Norfolk (Virginia, United States) (search for this): article 1
ceipt of a telegraphic dispatch from Judge Robertson, my co-commissioner, dated at Charleston, S. C., inquiring into the foundation of a rumor which had reached that place, that the steamship Brooklyn, with troops, had sailed for the South, from Norfolk.-- I immediately handed over the dispatch to the gentlemen, with the suitable inquiries. The Attorney General said in substance, "You know, sir, that I am attached to the Law Department, and not in the way of knowing anything about it." The Secorporate the Southern Manufacturing Company, (an arms company, to be located in Richmond;) a bill releasing the schooner Pauline from the payment of a fine of $500, for an alleged violation of the inspection laws; petition of sundry citizens of Norfolk, for an amendment to the laws in relation to landlords and tenants; petition of John H. Claiborne, and others, for relief from the injurious effects of the laws in regard to the inspection of plaster of paris; a bill in relation to the devise ma
Loudoun (Virginia, United States) (search for this): article 1
any, (an arms company, to be located in Richmond;) a bill releasing the schooner Pauline from the payment of a fine of $500, for an alleged violation of the inspection laws; petition of sundry citizens of Norfolk, for an amendment to the laws in relation to landlords and tenants; petition of John H. Claiborne, and others, for relief from the injurious effects of the laws in regard to the inspection of plaster of paris; a bill in relation to the devise made by Joel Osborn, to the Alexandria, Loudoun and Hampshire Railroad; a bill for organizing a volunteer force to be called the Virginia Volunteer Legion. Resolutions of Inquiry.--By Mr. Newlon, of reporting a bill to incorporate the Virginia Oil and Coal Company; by Mr. Brannon, of releasing Wm. H. Hall, late Sheriff of Lewis county, from a judgment had against him. The consideration of the bill to amend the charter of the Winchester and Potomac Railroad Company was resumed, the question being on its indefinite postponement.
Hampshire (United Kingdom) (search for this): article 1
company, to be located in Richmond;) a bill releasing the schooner Pauline from the payment of a fine of $500, for an alleged violation of the inspection laws; petition of sundry citizens of Norfolk, for an amendment to the laws in relation to landlords and tenants; petition of John H. Claiborne, and others, for relief from the injurious effects of the laws in regard to the inspection of plaster of paris; a bill in relation to the devise made by Joel Osborn, to the Alexandria, Loudoun and Hampshire Railroad; a bill for organizing a volunteer force to be called the Virginia Volunteer Legion. Resolutions of Inquiry.--By Mr. Newlon, of reporting a bill to incorporate the Virginia Oil and Coal Company; by Mr. Brannon, of releasing Wm. H. Hall, late Sheriff of Lewis county, from a judgment had against him. The consideration of the bill to amend the charter of the Winchester and Potomac Railroad Company was resumed, the question being on its indefinite postponement. Mr. Thom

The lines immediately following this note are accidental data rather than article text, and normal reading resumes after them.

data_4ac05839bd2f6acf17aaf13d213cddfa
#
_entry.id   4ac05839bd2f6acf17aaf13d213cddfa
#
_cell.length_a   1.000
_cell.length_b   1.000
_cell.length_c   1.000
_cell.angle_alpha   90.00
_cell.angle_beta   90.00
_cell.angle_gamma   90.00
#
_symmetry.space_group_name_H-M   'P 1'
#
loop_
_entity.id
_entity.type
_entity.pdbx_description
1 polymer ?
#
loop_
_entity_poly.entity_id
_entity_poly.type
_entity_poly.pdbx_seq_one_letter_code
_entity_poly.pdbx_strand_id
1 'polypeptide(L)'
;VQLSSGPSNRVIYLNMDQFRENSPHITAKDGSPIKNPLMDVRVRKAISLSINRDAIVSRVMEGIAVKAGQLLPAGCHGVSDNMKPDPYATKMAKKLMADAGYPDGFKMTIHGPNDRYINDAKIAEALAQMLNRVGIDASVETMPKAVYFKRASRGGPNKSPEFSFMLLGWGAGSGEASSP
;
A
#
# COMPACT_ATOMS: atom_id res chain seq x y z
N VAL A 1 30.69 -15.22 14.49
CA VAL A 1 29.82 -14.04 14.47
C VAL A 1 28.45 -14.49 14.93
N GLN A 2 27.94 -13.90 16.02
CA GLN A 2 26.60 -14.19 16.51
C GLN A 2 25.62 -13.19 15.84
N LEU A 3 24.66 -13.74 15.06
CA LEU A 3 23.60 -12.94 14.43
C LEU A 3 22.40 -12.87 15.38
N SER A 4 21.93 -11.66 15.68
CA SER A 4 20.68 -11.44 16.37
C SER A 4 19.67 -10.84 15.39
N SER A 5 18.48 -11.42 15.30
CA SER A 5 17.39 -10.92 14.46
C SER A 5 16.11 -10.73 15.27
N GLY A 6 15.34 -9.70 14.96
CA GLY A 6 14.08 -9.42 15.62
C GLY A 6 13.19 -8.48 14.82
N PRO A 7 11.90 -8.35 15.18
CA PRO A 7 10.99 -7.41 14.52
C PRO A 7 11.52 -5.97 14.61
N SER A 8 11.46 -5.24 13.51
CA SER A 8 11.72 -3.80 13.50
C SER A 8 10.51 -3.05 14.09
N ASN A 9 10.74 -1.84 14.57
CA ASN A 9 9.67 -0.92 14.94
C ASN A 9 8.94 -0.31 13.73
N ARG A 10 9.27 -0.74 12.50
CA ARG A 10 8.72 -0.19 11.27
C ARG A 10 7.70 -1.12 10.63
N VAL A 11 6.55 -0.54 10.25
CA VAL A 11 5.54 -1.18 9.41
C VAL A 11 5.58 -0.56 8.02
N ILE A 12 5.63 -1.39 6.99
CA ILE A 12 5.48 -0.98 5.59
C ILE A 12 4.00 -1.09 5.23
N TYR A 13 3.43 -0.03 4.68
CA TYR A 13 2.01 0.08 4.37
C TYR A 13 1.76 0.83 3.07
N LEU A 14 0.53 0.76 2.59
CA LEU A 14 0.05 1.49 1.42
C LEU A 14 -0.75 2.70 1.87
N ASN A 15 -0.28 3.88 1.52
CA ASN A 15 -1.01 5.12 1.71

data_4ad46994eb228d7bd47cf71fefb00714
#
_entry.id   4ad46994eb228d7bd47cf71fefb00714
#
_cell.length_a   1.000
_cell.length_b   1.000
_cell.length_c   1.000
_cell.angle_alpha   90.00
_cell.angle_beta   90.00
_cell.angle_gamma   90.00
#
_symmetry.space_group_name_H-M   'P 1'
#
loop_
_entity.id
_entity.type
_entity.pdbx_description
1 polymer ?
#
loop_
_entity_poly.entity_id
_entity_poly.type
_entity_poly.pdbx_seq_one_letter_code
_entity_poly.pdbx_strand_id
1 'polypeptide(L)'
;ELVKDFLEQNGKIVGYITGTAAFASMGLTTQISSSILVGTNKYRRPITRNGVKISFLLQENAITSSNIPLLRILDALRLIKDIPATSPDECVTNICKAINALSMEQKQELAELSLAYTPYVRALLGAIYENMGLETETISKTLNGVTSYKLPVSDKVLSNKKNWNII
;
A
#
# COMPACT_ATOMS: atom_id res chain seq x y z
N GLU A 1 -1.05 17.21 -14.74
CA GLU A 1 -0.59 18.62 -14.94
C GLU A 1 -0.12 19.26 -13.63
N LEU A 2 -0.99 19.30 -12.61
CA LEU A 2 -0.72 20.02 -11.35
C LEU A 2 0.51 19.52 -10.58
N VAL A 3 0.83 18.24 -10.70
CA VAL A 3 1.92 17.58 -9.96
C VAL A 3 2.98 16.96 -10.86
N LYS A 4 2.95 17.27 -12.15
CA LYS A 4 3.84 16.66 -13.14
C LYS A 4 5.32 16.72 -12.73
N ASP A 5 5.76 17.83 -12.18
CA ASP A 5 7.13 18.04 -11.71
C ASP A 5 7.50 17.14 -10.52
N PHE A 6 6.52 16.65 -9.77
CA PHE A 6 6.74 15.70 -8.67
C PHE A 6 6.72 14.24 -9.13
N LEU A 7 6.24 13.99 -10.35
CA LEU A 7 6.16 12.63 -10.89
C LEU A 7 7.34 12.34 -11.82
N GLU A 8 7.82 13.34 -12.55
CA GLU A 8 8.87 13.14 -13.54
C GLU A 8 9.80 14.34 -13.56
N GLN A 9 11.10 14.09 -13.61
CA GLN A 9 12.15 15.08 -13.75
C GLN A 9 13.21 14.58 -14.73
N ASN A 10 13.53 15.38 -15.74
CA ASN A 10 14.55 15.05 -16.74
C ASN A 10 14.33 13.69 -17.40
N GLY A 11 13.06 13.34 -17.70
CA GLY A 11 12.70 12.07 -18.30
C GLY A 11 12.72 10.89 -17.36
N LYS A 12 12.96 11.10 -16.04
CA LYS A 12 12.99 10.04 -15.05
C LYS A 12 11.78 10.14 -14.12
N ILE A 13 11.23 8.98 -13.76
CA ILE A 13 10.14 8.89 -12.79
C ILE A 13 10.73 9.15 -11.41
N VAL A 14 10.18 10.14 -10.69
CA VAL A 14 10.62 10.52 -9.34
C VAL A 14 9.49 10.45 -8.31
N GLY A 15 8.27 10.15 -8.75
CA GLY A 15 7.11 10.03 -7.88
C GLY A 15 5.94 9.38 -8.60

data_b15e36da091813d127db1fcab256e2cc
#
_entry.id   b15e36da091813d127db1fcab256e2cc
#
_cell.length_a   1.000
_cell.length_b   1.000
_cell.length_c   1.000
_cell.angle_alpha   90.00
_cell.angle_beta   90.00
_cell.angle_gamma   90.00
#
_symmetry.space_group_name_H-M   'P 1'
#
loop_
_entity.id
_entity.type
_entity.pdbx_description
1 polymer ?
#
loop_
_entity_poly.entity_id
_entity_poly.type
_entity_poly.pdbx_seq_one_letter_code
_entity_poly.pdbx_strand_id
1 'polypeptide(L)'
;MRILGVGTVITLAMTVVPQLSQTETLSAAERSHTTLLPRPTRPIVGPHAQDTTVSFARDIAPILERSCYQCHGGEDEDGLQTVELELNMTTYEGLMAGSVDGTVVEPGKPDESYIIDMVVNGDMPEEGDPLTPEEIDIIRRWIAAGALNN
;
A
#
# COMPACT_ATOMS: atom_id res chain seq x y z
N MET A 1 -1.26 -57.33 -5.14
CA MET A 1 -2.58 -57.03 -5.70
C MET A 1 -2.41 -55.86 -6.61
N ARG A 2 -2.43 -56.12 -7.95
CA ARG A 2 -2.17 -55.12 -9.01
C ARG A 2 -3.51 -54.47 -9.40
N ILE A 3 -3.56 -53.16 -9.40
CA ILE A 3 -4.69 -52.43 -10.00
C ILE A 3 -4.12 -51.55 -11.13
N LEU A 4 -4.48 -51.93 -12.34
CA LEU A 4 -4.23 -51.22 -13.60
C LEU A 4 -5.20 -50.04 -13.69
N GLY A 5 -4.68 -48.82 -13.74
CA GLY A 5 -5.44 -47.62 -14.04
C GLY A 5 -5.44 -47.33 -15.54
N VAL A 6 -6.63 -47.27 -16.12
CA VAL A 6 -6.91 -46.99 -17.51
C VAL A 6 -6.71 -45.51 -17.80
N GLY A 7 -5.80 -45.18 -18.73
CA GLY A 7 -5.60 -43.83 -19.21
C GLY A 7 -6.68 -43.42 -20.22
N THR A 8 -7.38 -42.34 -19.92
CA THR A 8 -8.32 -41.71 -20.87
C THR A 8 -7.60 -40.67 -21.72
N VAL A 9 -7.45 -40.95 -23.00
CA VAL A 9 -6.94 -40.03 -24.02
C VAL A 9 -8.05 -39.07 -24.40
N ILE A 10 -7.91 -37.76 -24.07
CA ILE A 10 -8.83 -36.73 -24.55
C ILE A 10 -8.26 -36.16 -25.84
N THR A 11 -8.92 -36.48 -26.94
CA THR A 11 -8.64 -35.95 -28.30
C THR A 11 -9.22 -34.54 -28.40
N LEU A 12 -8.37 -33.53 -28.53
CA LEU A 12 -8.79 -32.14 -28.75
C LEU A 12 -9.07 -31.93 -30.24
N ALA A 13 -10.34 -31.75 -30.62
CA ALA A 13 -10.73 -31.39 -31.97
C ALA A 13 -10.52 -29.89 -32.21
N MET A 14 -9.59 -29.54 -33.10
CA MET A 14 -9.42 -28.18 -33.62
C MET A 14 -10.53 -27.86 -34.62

Virginia (Virginia, United States) (search for this): article 1
tend you on your journey home, and for your safe return to this city on the 4th February. I shall then hope to see more of you. I shall make it a point to inquire to-morrow into the rumors in the newspapers to which you refer, in relation to Fortress Monroe. Yours, very respectfully, James Buchanan. His Excellency John Tyler. The correspondence was accompanied by the following statement from Ex-President Tyler: Sherwood Forrest, Jan. 31st, 1861. To the Governor of the State of Virginia: Dear Sir: I received your communication notifying me of my appointment, by the concurrent vote of the two houses of the General Assembly, as a Commissioner to the President of the United States, with instructions respectfully to request the President to abstain, pending the proceedings contemplated by the action of the General Assembly, from any and all acts calculated to produce a collision of arms between the States which have seceded, or shall secede, and the Government of the
South Carolina (South Carolina, United States) (search for this): article 1
, on Monday or Tuesday last; certainly before your arrival in this city. She goes on an errand of mercy and relief. If she had not been sent, it would have been an abandonment of our highest duty. Her movements are in no way connected with South Carolina. Your friend, very respectfully. James Buchanan. His Excellency John Tyler. P. S.--I was prepared to send my message in strong terms, but the Senate have unfortunately adjourned over until Monday. Ex-President Tyler to President Bucpening of the telegraphic office the next morning, (Saturday,) the material points of the President's reply, relating to the sailing of the Brooklyn, viz: that she had gone on an errand "of mercy and relief," and that "she was not destined to South Carolina"--the orders for the sailing of the ship, as will be seen, were issued before I reached Washington. After receiving the letter, and willingly adopting the most favorable construction of its expressions, I resolved to remain in Washington unt